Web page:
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Mine has done this before, seems its quite a common thing if you start a very cold M54 for a few seconds and shut it off, possibly something to do with the way they dump fuel in to warm the cats up. I've read before that it could be down to the lower injector O-rings not sealing properly but can't find the thread any more, it may have been on the bmwland forum that went offline.

 

 

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Don't do that to an M50! They can be an absolute pig to get going again! But to echo what others have said, foot down and lots of cranking will get them going again.

Carl-e34 likes this

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They can flood if they misfire on starting and leave excess fuel about, which them makes it harder and harder to start.
I've always found removing the fuel pump fuse to stop adding any more petrol, cranking with WOT until it just about starts to catch and it clears itself out, and then fuse back in, prime the system by ignition on/.off a couple of times and it should be ready to go.

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I was always told that the proper way to do this is to remove the fuel pump relay (or fuse, but fuse makes it more awkward) and make up a jumper cable to "short" the relay closed.

 

With your jumper cable disconnected (so no fuel going to engine) crank and crank with a wide open throttle until the engine splutters and tries to fire. While still cranking, on each splutter connect your jumper cable momentarily to put a small amount of fuel into the engine - keep doing this until the car is actually running, at which point keep the jumper connected and allow the car to run at idle for about 10 minutes.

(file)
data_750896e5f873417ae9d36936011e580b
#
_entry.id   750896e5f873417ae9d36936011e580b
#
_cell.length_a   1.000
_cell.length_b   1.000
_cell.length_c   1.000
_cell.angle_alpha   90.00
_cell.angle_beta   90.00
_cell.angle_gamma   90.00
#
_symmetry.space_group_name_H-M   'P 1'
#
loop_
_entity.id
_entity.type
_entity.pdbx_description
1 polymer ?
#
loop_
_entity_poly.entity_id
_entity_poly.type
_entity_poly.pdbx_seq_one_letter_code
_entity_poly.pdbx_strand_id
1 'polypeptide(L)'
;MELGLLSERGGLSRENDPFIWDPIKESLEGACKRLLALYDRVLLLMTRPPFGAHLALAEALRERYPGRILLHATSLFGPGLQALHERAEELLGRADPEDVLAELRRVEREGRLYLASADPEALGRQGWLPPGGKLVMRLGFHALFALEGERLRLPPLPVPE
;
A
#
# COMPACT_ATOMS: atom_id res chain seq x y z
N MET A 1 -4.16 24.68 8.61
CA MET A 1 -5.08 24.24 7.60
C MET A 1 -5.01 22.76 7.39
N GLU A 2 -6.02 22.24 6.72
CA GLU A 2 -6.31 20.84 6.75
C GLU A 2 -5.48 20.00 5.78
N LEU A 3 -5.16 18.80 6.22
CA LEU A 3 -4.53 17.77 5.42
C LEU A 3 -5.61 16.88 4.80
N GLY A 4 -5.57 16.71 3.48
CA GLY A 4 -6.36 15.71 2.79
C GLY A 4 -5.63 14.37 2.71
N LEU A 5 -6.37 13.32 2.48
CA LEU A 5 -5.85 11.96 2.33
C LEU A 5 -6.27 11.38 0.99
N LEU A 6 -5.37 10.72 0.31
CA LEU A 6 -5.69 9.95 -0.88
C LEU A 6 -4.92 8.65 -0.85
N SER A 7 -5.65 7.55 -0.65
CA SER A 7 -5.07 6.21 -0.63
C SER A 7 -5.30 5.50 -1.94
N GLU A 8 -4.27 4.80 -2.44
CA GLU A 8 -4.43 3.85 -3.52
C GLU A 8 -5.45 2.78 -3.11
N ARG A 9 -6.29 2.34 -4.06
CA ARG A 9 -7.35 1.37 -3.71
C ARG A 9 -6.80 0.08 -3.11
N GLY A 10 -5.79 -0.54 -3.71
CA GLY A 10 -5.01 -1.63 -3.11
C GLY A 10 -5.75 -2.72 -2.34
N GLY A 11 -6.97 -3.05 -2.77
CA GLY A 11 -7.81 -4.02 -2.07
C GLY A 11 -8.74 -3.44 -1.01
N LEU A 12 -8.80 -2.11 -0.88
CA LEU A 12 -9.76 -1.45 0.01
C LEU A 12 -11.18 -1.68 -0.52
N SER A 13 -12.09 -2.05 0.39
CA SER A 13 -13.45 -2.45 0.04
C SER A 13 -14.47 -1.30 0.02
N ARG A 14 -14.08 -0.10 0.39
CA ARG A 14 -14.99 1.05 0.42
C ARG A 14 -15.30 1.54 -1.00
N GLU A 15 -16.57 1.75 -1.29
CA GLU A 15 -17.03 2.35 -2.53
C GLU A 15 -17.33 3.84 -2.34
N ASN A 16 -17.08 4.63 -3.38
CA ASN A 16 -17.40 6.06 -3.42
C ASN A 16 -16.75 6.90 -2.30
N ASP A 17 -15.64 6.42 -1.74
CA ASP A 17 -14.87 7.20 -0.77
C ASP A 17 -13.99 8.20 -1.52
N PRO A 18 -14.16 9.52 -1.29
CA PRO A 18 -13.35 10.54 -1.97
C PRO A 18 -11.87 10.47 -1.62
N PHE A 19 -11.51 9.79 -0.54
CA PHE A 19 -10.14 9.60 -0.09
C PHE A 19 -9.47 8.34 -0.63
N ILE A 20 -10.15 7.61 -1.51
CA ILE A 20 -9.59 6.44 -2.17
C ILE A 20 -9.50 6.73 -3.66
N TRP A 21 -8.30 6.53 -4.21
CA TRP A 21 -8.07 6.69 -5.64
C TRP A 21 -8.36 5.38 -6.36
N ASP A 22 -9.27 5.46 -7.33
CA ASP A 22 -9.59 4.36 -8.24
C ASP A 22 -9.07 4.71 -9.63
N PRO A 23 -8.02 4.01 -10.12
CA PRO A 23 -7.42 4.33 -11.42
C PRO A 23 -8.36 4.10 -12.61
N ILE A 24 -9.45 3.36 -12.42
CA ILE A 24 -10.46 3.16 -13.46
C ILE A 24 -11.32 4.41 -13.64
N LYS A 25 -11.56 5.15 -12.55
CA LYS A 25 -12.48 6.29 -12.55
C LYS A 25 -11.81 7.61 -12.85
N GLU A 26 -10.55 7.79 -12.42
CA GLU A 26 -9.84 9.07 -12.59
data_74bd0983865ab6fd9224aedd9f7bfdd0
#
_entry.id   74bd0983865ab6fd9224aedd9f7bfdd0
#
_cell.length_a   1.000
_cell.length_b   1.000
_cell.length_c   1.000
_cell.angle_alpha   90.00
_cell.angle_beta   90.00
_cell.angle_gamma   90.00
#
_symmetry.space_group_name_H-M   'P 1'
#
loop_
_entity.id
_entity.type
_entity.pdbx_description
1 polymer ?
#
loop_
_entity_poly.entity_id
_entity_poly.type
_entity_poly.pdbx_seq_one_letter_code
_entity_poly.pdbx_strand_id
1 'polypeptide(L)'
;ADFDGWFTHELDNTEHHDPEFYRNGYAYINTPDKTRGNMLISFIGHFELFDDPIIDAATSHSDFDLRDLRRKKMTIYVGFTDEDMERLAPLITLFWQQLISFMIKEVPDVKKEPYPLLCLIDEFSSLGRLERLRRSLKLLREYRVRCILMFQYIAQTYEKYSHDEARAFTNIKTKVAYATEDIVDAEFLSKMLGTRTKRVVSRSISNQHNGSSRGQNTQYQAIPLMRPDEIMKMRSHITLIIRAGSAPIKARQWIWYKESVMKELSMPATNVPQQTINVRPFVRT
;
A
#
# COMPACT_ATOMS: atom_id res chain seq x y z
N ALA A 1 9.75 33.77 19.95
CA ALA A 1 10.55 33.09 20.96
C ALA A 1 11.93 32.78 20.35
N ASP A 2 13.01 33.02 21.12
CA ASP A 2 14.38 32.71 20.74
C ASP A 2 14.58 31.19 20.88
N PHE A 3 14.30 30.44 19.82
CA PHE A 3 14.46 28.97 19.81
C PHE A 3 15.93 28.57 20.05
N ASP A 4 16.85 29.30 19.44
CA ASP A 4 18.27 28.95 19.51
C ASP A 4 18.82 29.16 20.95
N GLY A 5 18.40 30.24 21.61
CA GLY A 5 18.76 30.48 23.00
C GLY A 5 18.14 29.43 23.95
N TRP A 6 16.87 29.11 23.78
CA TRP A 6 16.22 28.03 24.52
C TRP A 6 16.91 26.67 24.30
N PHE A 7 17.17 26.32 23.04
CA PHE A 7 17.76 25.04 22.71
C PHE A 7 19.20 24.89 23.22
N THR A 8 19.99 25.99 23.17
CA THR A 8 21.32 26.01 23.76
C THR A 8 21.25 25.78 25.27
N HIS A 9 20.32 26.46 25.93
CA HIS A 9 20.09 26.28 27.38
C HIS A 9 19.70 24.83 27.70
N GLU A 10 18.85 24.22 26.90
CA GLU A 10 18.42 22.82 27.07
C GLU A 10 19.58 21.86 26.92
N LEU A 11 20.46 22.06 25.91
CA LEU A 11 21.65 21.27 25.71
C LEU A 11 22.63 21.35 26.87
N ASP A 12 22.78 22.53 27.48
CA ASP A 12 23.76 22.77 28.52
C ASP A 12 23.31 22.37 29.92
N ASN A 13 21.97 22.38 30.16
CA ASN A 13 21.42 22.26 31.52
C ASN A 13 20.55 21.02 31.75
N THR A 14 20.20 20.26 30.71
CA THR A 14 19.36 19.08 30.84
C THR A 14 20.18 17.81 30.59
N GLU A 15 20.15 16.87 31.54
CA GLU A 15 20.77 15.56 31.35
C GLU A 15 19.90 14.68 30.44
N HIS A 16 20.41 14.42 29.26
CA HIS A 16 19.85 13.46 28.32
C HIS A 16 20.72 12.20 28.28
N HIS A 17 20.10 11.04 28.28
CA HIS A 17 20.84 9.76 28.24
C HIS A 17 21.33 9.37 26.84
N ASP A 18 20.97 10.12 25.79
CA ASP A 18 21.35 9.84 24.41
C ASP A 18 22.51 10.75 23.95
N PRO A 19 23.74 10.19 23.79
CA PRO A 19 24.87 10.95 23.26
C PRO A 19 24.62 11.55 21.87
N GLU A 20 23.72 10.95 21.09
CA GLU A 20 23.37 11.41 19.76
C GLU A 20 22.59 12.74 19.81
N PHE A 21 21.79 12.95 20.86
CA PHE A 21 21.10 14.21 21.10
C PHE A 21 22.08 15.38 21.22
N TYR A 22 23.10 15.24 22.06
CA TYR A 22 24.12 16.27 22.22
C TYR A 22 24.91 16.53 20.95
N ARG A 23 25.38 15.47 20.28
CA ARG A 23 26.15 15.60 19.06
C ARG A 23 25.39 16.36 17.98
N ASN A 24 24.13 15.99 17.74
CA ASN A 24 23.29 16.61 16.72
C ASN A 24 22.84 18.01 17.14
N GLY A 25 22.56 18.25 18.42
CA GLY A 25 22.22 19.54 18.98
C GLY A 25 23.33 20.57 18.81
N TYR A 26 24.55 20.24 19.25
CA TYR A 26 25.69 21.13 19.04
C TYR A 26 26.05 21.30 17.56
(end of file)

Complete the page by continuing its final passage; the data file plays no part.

Then reconnect the fuel relay and restart the car and allow to run for 5 or so minutes this time, to make sure everything is ok.

 

My experience of doing this on my M50 was that I would need the assistance of another car jumped on to my battery as otherwise I'd kill a fully charged battery before the car had recovered. I used to use my other half's crappy little Pug 106, running on idle, and connected to my car's battery (or more accurately to the jump points under the bonnet) to avoid battery murder.

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The lifters pump up under the high oil pressure, after you turn it off, the pressure holds them open, then they keep the valves from closing properly - You'll usually notice the engine sounds like it doesn't have the normal compression, or is very uneven compression. I know an AA Roadside Assistance guy, and gets it a LOT with BMWs, especiallu the M54's, but lots of cars do it.

 

Pretty much every Fuel Injected car has a feature where it doesn't inject (much) fuel with your foot hard down while cranking - becasue that's what people had to do on carbs cars.

 

On the odd occasion where I've done it to our E39, I hold the throttle hard down, and crank until it will run - maybe 8 seconds. If it's longer, I'll pause cranking, but leave my foot hard down and crank again.

 

If it missfires after starting, hold the revs up a bit - say 1500 for 30 seconds or so, then switch off and restart and you should be back to normal.

 

I had a Subaru that did it too, except it started fine, but would pump up the lifters, stall at the end of my road, and require about 30 seconds of cranking with almost no compression before it would catch and run!